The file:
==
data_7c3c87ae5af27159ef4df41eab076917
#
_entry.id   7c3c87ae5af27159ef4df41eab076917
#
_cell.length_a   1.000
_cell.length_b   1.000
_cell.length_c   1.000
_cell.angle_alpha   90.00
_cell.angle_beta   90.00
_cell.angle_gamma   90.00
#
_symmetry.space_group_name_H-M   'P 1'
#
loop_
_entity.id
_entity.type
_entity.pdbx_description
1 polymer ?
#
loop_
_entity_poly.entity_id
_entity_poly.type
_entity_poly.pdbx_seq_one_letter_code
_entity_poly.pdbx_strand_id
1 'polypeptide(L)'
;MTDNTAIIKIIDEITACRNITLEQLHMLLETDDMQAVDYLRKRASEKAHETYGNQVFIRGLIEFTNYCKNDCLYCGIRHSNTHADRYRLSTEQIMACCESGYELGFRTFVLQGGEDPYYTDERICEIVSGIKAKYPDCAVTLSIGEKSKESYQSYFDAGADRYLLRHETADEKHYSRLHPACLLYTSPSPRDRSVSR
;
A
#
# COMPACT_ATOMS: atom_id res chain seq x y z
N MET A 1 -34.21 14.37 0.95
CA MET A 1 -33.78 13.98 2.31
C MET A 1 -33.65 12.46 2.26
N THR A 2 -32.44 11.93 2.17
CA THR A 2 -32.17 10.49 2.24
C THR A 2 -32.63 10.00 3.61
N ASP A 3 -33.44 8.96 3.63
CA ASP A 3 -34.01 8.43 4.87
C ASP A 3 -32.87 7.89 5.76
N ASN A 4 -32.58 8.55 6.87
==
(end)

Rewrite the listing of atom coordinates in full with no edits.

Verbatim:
data_7c3c87ae5af27159ef4df41eab076917
#
_entry.id   7c3c87ae5af27159ef4df41eab076917
#
_cell.length_a   1.000
_cell.length_b   1.000
_cell.length_c   1.000
_cell.angle_alpha   90.00
_cell.angle_beta   90.00
_cell.angle_gamma   90.00
#
_symmetry.space_group_name_H-M   'P 1'
#
loop_
_entity.id
_entity.type
_entity.pdbx_description
1 polymer ?
#
loop_
_entity_poly.entity_id
_entity_poly.type
_entity_poly.pdbx_seq_one_letter_code
_entity_poly.pdbx_strand_id
1 'polypeptide(L)'
;MTDNTAIIKIIDEITACRNITLEQLHMLLETDDMQAVDYLRKRASEKAHETYGNQVFIRGLIEFTNYCKNDCLYCGIRHSNTHADRYRLSTEQIMACCESGYELGFRTFVLQGGEDPYYTDERICEIVSGIKAKYPDCAVTLSIGEKSKESYQSYFDAGADRYLLRHETADEKHYSRLHPACLLYTSPSPRDRSVSR
;
A
#
# COMPACT_ATOMS: atom_id res chain seq x y z
N MET A 1 -34.21 14.37 0.95
CA MET A 1 -33.78 13.98 2.31
C MET A 1 -33.65 12.46 2.26
N THR A 2 -32.44 11.93 2.17
CA THR A 2 -32.17 10.49 2.24
C THR A 2 -32.63 10.00 3.61
N ASP A 3 -33.44 8.96 3.63
CA ASP A 3 -34.01 8.43 4.87
C ASP A 3 -32.87 7.89 5.76
N ASN A 4 -32.58 8.55 6.87